Unfortunately we are living in a time of increased polarization, when it feels harder and harder to have conversations with people “on the other side.” Political views harden and into opposing teams. There are few places where people talk respectfully and listen deeply to those with different views from their own. When folks talk about putting up walls, I suspect they are not talking about putting walls between themselves and their friends, their kin, their community, I suspect they are imagining putting a wall where no connection is felt. That is why, as feminist philosopher Donna Haraway puts it “making kin across divides of species, nation, gender and other borders is perhaps the most urgent task today.” [p.92]

As Robert Putnam’s book “Bowling Alone” so poignantly describes, our mainstream society is no longer growing and strengthening the web of kin, the web of connection. We foreground the individual consumer with the freedom to consume whatever goods and services they can purchase in exchange for the money they produce

“Creating intergenerational webs of intimacy and support is a radical act in a world that has privatized child-rearing, housing, subsistence and decision making” write Montgomery and Bergman write in their book Joyful Militancy [p. 101]. This is why we are here today, isn’t it? You could be home right now in your own private residence, downloading a blog about this topic, or one more interesting to you personally, but you got dressed and traveled here because you wanted to be present with this community, with this intergenerational web of intimacy and support. Maybe you’ve felt that holy feeling of connection here. I want to affirm today that whenever you gather in community this is a radical act- an urgent act with the power to transform the fabric of society through the quality of our presence with one another.

Mia Mingus writes “What I’m talking about is reinventing how we love each other and knowing that solidarity is love, collaboration is love. And really, isn’t that what queerness is all about; Loving? I am talking about growing and cultivating a deep love that starts with those closest to us and letting it permeate out. Starting with our own communities. Building strong foundations of love.

And [she continues] I just want to be clear, I am not talking about love that isn’t accountable. I am not talking about staying in harmful and dangerous or abusive relationships. The kind of love I want us to grow is accountable and assertive. Really, I am talking about collective love, where we look out for each other.” [p. 122]

This is important. Real love, real community stays engaged when things get tough, real love has boundaries, real love speaks truth with compassion.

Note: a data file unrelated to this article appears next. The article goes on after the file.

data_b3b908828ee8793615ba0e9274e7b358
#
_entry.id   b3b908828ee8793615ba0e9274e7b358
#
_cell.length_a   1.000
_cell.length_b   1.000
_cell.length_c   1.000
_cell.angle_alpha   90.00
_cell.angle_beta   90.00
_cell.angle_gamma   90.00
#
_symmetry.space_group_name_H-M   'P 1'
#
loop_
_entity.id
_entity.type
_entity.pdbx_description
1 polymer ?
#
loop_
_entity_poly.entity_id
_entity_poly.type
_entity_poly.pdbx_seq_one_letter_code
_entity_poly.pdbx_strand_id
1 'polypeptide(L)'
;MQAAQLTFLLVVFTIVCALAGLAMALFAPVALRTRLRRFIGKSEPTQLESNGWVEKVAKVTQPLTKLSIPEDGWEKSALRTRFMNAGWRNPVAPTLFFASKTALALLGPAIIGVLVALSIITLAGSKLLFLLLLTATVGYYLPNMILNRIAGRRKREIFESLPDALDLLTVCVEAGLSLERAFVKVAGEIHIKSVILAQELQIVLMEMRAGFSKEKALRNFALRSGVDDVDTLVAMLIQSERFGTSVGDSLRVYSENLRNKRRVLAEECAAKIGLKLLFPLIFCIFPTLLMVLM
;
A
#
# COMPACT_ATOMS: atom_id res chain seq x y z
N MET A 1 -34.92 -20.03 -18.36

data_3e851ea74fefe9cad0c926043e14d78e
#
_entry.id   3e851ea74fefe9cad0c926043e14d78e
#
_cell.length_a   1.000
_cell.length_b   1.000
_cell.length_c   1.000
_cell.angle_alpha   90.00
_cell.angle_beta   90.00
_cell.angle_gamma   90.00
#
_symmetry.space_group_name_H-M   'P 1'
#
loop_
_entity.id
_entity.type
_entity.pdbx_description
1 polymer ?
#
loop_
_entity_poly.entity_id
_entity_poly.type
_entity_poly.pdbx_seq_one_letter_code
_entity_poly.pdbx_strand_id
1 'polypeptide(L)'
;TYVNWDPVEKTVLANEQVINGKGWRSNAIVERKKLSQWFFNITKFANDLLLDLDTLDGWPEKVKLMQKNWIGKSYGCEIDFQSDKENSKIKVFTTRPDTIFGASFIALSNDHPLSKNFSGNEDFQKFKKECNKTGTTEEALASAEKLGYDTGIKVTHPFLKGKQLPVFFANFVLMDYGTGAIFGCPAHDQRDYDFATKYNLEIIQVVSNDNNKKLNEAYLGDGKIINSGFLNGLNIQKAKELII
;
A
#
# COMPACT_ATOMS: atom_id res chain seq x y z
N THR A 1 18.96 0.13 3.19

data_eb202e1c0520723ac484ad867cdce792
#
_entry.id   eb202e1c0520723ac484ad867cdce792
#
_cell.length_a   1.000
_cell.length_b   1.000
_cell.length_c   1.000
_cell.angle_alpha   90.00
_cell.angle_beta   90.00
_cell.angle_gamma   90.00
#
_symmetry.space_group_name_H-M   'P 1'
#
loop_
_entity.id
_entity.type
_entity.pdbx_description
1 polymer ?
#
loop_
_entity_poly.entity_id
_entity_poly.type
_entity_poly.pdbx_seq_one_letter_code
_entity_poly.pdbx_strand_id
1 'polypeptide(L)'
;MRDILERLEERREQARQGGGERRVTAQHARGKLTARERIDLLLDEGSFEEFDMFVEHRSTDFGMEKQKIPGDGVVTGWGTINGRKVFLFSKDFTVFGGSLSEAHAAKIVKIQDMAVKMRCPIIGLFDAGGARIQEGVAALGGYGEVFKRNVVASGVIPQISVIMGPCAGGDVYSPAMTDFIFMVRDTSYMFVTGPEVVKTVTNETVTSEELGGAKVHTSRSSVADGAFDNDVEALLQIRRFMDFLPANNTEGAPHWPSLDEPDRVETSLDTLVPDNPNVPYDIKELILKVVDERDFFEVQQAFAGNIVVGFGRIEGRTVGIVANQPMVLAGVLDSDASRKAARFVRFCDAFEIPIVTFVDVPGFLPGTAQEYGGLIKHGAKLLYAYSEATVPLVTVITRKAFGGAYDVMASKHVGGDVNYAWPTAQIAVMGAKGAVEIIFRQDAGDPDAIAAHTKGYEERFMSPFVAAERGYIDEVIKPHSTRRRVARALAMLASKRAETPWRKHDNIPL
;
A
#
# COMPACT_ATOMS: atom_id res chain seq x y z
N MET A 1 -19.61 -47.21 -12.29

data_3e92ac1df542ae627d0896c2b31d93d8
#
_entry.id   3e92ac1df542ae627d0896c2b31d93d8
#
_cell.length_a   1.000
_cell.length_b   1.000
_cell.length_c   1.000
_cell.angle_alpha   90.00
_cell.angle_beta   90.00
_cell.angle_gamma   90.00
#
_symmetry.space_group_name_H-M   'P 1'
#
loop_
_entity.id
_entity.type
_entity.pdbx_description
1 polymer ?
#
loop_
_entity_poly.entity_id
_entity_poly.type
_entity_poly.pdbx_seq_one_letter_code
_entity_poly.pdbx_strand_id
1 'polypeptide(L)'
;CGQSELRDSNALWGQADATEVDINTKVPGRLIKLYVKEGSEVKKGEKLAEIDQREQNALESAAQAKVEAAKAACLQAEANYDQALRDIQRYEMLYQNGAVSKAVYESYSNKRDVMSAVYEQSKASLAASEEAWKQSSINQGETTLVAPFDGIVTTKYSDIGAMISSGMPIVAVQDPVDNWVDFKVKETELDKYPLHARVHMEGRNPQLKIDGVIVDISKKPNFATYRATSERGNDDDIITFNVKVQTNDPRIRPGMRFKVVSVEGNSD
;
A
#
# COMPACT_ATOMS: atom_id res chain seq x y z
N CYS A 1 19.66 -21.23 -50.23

“Because we are going to mess up. Of that I am sure.” Mingus continues “We cannot, on the one hand have sharp analysis about how pervasive systems of oppression and violence are and then on the other hand, expect people to act like that’s not the world we exist in. Of course there are times we are going to do and say oppressive things, of course we are going to hurt each other, of course we are going to be violent, collude in, voice or accept violence as normal. We must roll up our sleeves and start doing the hard work of learning how to work through conflict, pain and hurt as if our lives depended on it – because they do” [p. 104]

Even in this beloved community there are webs of connection that need to be woven, and rewoven when they are broken. Because despite our intention to be that radical web of kinship and community, we are still part of a society that teaches us many times a day that we are individuals whose freedom to consume is primary. The separateness, the otherness we long to transform in the world is right here, and this is a good place to begin, and begin again. That’s why we have a committee on ministry, so that we can tend the relationships of our community. That’s why I’m so excited about this new Circles process, so that we can sit down together and talk face to face about our experiences of being in community together, what feeds us, what challenges us, and where we need healing.

That’s certainly part of what drew me to seminary 25 years ago, and is at the core of why I’m still committed to our UU congregations after all these years. Our relationships with one another and the wider world has this radical power to reweave the patterns of empire. When I was a Religious Educator, parents often said to me “I don’t have time to work for Social Justice, I’m working and raising my children” But working for Social Justice is not just showing up at rallies and writing your Senator, it is re-weaving the fabric of relationships. So when we raise our children in a way that values relationships over products, we are dismantling empire. When we teach and practice non-violent conflict resolution, we are dismantling empire. When we reach out across denominational lines to make supper at the Methodist church, and across class lines to serve folks we don’t know, we are dismantling empire.

There have been times in our denominational history when UU churches worked for their own individual success and growth, and treated other churches like competitors. But for the 11 years I’ve been a minister in this area, I have been part of a web of relationships of clergy and congregations that links us together. The ministers share their joys and their challenges when we gather. We support one another, and support one another’s congregations as part of our covenant. When we invited the Big Flats teens to be part of our Coming of Age program as our guests, we are dismantling empire. When you send me to preach in our neighbor’s pulpits during their minister’s sabbaticals, and when ministers from all around the area come here this winter to be with you in this sanctuary waiving their usual honoraria, we are valuing relationship over financial gain. Each time we tend the web of relationship inside these walls, or branching out into the larger world, we are re-weaving the fabric of society. We are revolutionaries.

Relationships are revolutionary because that is where we ordinary people use our shared power for transformation. Building webs of kinship is a radical act, is an urgent act in our world, and I challenge each of us to heed the revolutionary call of love.

[i] https://www.apiequalitync.org/what-we-do/breakthrough/